Five years after one of the worst mass kidnappings in recent history, over one hundred Nigerian schoolgirls abducted by Islamic militants remain missing.
On April 14th, 2014, about 230 girls from Chibok Girls’ Secondary School in NE Nigeria were rounded up at night by men in army dress and driven off on trucks into the darkness. In the immediate aftermath, 47 of them escaped; some jumped off the trucks, others managed to get away within a few days.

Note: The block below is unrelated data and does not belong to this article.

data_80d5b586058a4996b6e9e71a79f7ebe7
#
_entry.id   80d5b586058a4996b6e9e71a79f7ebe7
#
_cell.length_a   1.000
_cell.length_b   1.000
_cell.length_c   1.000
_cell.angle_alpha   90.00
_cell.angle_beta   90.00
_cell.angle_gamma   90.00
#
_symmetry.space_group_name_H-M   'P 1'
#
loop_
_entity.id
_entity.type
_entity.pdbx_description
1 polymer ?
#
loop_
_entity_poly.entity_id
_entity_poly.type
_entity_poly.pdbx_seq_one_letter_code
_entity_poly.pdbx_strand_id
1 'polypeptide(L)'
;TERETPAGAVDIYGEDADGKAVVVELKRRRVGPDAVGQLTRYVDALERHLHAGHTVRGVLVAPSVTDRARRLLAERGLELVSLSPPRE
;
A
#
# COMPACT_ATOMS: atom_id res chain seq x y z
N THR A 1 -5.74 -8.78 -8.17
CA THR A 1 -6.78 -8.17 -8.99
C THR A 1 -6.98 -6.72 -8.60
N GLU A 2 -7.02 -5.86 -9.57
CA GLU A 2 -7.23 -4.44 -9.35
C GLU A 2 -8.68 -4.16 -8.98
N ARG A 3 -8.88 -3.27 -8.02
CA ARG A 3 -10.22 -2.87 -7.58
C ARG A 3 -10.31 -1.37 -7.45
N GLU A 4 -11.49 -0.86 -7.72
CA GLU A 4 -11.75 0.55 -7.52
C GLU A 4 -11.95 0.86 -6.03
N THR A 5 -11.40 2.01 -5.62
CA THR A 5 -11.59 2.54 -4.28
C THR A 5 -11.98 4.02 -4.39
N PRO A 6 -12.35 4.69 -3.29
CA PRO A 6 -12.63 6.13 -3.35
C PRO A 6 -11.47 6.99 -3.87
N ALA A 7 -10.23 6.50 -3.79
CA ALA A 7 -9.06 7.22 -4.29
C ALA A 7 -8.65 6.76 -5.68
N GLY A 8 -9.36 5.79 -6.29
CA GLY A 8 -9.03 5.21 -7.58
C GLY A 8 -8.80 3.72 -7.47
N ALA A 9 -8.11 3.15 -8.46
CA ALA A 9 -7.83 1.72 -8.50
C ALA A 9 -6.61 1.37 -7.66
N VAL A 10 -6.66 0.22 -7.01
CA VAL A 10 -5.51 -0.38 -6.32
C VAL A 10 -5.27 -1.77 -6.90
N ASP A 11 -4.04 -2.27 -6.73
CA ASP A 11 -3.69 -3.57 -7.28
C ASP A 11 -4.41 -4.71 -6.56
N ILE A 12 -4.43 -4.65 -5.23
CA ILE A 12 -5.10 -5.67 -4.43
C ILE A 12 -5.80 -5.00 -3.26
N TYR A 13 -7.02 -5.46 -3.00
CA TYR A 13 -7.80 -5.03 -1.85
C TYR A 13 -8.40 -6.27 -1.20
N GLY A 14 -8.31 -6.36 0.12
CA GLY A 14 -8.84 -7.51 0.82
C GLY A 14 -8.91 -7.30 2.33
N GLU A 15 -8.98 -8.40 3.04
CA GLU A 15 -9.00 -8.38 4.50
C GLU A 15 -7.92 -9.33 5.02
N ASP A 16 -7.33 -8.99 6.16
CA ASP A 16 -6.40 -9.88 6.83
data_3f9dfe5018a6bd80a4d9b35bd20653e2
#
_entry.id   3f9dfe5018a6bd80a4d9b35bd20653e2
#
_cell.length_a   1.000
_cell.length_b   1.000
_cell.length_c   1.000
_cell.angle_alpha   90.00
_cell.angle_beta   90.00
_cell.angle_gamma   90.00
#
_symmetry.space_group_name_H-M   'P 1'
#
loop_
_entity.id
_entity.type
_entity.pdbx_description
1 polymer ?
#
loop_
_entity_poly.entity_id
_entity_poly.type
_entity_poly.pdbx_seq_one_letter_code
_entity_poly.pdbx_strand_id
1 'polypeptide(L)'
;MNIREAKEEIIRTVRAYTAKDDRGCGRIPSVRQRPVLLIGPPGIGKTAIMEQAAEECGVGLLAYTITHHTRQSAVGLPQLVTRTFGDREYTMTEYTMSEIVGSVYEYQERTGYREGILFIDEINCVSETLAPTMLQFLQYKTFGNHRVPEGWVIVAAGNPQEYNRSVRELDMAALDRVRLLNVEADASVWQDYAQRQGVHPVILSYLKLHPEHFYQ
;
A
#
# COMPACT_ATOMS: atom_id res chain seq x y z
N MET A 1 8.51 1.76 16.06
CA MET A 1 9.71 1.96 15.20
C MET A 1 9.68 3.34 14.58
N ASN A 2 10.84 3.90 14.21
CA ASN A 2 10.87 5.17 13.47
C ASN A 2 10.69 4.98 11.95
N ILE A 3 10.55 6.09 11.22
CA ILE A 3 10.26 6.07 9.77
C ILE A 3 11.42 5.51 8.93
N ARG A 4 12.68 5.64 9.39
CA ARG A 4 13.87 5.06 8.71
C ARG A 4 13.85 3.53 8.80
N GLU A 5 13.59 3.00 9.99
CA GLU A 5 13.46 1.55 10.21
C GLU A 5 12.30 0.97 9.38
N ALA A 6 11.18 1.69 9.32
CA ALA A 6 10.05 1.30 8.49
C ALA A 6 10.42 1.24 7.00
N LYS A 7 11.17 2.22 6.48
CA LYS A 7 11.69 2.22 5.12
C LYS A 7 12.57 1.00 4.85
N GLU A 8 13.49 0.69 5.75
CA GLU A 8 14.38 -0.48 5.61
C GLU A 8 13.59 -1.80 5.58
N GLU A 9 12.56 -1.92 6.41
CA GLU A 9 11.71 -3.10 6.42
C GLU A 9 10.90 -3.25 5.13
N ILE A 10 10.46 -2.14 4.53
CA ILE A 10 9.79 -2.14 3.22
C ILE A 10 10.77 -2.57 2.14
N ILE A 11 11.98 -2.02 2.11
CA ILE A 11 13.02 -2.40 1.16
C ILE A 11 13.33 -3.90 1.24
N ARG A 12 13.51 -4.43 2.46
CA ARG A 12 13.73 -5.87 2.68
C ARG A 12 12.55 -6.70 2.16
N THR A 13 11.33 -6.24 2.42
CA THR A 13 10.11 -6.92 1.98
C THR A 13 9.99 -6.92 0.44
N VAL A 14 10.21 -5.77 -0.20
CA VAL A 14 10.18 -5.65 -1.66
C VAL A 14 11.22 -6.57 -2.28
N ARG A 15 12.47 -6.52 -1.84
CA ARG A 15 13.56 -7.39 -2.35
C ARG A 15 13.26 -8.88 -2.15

Thirty months on, the Islamist terrorist group Boko Haram freed 21 of the Chibok girls (Oct 2016), then 82 more in May 2017. Half of them -112 – have yet to be freed, says the Chairman of the Chibok Parents’ Association. Meantime at least a dozen of the Chibok parents have died, either themselves killed by Boko Haram, or by stress-related illness.